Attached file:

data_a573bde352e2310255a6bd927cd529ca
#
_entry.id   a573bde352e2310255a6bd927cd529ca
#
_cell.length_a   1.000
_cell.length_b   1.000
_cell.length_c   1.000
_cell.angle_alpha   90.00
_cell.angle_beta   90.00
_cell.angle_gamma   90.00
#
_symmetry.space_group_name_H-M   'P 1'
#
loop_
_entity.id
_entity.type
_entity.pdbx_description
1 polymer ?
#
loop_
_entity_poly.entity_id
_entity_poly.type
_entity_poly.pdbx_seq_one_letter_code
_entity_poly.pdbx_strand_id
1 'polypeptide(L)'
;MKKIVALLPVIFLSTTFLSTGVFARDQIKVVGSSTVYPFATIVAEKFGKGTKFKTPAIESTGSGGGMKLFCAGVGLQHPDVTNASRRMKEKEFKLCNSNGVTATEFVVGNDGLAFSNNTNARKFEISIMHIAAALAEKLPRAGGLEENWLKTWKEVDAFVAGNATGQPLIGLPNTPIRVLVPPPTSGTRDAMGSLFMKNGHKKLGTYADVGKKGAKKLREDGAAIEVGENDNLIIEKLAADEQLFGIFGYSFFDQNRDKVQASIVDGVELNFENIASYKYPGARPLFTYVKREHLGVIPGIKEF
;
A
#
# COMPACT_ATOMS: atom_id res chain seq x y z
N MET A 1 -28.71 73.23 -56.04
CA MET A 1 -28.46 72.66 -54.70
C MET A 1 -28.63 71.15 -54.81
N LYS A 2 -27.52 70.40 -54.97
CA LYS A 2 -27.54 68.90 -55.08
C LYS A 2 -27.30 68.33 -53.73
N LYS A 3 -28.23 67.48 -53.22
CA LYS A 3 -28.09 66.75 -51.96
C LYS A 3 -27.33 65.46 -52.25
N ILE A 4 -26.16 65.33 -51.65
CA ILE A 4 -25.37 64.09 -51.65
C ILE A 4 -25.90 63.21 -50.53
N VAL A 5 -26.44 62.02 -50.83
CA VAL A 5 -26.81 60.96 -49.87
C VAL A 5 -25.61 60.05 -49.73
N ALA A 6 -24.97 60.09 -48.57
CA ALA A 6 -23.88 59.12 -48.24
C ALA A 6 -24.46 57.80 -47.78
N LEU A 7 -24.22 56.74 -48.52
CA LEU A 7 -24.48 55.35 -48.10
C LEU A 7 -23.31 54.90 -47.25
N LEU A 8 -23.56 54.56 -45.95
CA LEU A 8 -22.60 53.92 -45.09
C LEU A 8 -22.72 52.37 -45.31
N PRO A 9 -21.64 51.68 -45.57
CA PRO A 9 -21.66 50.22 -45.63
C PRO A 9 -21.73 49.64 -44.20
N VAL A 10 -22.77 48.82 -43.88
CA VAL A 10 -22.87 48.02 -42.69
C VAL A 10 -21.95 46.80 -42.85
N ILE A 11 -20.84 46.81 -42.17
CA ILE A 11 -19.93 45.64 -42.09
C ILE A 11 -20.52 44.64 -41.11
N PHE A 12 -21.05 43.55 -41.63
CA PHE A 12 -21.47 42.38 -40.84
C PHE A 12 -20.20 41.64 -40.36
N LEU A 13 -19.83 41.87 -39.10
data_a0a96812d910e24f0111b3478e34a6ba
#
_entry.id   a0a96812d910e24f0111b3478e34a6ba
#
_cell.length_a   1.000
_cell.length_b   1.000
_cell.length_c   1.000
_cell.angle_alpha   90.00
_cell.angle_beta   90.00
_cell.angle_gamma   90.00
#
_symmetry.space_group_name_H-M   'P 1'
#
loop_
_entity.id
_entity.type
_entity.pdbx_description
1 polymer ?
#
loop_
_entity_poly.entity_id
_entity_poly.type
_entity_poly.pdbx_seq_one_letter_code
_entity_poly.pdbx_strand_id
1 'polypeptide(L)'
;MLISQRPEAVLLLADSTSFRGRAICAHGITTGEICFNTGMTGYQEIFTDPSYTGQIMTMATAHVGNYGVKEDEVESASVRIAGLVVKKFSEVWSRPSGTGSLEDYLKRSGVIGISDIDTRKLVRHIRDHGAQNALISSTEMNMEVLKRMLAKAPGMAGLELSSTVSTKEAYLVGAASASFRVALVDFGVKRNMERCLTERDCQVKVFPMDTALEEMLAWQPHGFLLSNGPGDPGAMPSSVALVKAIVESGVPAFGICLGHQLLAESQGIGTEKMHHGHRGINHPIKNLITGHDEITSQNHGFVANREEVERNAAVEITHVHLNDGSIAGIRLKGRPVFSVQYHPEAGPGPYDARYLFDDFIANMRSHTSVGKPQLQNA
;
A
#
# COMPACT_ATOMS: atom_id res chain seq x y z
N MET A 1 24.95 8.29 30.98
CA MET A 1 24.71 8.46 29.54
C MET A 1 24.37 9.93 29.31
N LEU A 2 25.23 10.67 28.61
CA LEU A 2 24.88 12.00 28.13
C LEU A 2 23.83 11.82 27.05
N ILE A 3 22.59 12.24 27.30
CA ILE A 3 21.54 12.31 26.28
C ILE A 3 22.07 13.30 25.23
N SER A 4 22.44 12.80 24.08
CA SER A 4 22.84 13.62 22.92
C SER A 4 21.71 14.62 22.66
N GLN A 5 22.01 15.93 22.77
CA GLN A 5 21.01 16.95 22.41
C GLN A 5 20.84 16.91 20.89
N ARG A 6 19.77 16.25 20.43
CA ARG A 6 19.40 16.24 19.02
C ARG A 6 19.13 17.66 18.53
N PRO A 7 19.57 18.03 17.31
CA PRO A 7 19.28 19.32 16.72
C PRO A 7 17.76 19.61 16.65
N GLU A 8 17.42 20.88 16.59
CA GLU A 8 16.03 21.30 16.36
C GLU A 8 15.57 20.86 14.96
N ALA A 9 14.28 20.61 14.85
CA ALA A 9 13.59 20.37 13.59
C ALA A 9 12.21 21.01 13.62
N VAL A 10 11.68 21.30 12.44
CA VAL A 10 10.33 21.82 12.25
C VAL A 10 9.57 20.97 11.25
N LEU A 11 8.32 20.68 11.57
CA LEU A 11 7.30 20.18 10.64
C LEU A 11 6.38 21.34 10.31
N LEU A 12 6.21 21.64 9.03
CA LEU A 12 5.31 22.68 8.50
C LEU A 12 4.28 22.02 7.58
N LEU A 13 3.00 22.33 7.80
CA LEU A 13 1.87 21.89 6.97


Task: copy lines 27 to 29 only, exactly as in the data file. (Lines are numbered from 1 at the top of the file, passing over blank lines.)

;
A
#